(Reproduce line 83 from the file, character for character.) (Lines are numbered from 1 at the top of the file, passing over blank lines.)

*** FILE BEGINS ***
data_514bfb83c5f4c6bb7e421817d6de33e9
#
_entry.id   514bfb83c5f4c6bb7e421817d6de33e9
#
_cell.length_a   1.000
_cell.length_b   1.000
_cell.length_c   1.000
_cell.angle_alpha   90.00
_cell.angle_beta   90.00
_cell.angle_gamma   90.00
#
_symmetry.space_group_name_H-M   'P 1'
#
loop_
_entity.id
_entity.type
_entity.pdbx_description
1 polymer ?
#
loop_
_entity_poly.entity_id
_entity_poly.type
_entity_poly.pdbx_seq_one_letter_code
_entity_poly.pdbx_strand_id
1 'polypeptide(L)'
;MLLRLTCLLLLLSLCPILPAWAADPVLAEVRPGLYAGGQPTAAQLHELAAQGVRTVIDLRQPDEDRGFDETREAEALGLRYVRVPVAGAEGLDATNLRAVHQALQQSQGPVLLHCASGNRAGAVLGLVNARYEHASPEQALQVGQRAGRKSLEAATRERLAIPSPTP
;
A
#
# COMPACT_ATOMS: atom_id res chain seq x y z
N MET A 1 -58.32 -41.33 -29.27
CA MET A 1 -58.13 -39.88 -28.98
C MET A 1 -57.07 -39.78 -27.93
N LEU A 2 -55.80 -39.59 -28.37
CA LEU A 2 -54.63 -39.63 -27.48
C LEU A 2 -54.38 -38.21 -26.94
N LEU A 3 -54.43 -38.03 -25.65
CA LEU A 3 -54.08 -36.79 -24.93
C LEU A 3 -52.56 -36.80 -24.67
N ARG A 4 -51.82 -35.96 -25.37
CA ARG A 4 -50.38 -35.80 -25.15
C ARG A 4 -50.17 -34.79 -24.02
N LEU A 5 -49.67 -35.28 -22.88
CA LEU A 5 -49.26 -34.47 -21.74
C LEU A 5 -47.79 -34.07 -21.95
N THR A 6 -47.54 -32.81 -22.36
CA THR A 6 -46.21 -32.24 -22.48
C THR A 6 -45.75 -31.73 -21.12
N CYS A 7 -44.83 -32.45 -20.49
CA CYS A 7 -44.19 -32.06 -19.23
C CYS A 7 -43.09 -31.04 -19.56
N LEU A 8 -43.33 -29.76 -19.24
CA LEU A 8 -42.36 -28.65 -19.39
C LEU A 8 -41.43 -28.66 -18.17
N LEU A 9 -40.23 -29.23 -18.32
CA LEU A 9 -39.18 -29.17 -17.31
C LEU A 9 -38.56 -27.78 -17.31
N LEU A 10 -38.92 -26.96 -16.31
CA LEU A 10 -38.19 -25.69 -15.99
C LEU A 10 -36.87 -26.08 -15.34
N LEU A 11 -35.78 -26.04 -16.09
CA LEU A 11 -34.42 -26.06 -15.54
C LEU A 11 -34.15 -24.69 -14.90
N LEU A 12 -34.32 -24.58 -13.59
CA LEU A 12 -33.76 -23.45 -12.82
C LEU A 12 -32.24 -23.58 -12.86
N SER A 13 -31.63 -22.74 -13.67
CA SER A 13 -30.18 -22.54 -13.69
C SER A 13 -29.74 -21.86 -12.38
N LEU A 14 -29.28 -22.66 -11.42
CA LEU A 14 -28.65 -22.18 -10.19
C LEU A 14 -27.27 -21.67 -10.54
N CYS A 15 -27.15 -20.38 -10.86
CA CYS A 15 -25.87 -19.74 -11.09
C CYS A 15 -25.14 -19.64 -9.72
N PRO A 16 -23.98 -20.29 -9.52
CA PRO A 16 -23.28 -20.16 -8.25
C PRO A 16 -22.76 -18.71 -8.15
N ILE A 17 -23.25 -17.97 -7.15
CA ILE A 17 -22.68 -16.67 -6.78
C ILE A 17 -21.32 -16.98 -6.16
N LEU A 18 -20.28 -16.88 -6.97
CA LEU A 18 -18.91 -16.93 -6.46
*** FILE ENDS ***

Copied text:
CA LEU A 18 -18.91 -16.93 -6.46